1. Home
  2. Help and advice
  3. Advice
  4. Mortgage fees and costs guide

Mortgage fees and costs guide

When applying for a mortgage, you’ll consider the overall price but there might be fees and costs you weren’t expecting. Know what to look for with our guide to mortgage costs.

Mortgage fees and costs guide

You may think mortgage costs are simple, but there can be unexpected expenses when it comes to setting up and organising a mortgage. It’s worth chatting to your mortgage broker or lender about the different options on offer, as the cheaper upfront costs may result in more expensive monthly charges.

Mortgage rate

Your mortgage rate concerns the percentage of interest you’ll pay on the mortgage amount you’re borrowing. Consider the rate and how much that will mean you pay every month, as well as the amount overall. When you get a fixed rate mortgage, you are tying in the amount you’ll pay per month for a certain length of time. When that time period ends, you’ll be on a Standard Variable Rate which can be higher. When you reach this point, you are advised to switch to another fixed rate to save money.

Arrangement/product fee

This is the cost of getting/arranging the mortgage. This is a one-off fee you pay to get the mortgage. This is usually in the thousands. Be aware that those with very low mortgage arrangement fees probably have a higher interest rate. Be sure to compare the two when making a choice on your mortgage. A higher fee usually means a lower interest rate.

You’ll often be given the opportunity to pay the fee immediately or add it to the cost of your mortgage. Bear in mind, again, that you’ll end up paying interest on any addition to your mortgage.

Booking/application fee

This is usually a couple of hundred pounds to secure your mortgage deal. Not all lenders charge this, or there may be a deal where this fee is waived. Be sure to consider this when you compare different lender offers.

Transfer Fee/CHAPS

In order for the mortgage lender to transfer the money to your solicitor, who will pass it on to the seller, they’ll often use a system called CHAPS. This stands for Clearing House Automated Payment System, and it allows them to send the payment for it to be received on the same day. Due to the speed and security, and the fact that it’s for large sums of money, lenders charge for this service. It is usually £20-£30.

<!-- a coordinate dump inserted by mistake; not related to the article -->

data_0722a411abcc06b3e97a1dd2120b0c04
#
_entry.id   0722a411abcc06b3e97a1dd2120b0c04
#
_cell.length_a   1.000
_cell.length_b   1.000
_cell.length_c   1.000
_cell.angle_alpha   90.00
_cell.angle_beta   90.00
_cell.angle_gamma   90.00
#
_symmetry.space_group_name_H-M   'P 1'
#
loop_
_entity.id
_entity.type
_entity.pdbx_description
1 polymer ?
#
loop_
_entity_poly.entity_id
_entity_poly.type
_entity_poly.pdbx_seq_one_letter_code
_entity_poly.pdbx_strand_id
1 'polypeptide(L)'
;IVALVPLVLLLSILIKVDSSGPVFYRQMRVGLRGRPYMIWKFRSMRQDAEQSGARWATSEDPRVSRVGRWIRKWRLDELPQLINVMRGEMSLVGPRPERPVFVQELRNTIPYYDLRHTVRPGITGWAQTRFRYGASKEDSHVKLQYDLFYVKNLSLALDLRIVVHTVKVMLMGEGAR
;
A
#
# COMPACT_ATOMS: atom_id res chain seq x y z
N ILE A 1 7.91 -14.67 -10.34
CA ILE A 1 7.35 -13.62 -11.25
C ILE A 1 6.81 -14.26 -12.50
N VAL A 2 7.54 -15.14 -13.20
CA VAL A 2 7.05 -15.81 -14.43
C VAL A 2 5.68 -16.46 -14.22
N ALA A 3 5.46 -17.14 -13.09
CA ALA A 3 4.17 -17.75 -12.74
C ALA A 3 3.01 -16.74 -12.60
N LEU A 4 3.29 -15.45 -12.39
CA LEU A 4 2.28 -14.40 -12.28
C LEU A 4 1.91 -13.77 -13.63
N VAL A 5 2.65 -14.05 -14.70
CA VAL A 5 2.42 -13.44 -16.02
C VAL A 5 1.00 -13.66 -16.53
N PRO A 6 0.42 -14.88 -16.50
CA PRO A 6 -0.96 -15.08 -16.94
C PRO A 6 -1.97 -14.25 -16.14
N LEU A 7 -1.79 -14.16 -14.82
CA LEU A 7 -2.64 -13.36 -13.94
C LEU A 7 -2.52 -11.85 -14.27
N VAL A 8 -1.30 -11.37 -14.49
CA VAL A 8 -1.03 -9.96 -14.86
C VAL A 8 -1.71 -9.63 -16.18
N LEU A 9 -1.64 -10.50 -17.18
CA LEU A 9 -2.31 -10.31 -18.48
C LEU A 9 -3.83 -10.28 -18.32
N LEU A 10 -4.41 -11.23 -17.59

Potential costs:

Mortgage broker

In some cases your mortgage broker may take their payment from the lender that they recommend, or they may charge you for the service. Find this out in advance so there are no nasty surprises.

Valuation fee

This can sometimes be free or included in the price of your mortgage, but it’s worth talking to a broker or the lender directly before you go ahead. If the price of the valuation isn’t included, it can range from anywhere from £150-£1,500.

A valuation is the assessment by the lender to ensure the property is worth what they’re lending you to buy it. It is not the same as a survey, and you should still get your own independent survey to assess potential issues with the property.
 

Ones to be aware of for the future:

Overpayment/early repayment charges

Most mortgage lenders will have an amount they are happy for you to overpay on your mortgage. Overpayment allows you to cut down a bit more of the mortgage and can skim months off your repayments and save you significant amounts in interest.

It is not in the lender’s best interests to let you overpay too much, as they will lose out on the interest they make from your mortgage. As such, most of them have a cap on the amount you can repay. You can sometimes pay this monthly, or you can pay a lump sum off yearly.

Be sure that you know your overpayment limit and talk to your mortgage advisor about this. Fees can be between 1-5% of the amount you overpaid by. Considering you’re trying to pay off more of your mortgage, getting extra charges is not ideal – always be sure you know how much you’ve overpaid by and stay within the limits.

You may want to consider overpayment options when you’re looking at a mortgage, if you know you could afford to put a little more towards it every year.

Exit fees

If you decide you want to change to a different mortgage before your fixed rate period ends, you may end up having to pay an exit fee. In some cases, the quality of the interest rate on a new deal might be worth the exit fee – work out what the difference is. It’s worth considering how long your fixed deal goes on for and being aware of when it’s due to finish so you can give yourself time to get a great replacement.
 
 

Related articles

Ready to get quotes?

We've already helped over 2,678,573 movers

11,172 user reviews

Thanks for helping simplify the house buying process for me!

Yorkie, May 2018

As featured in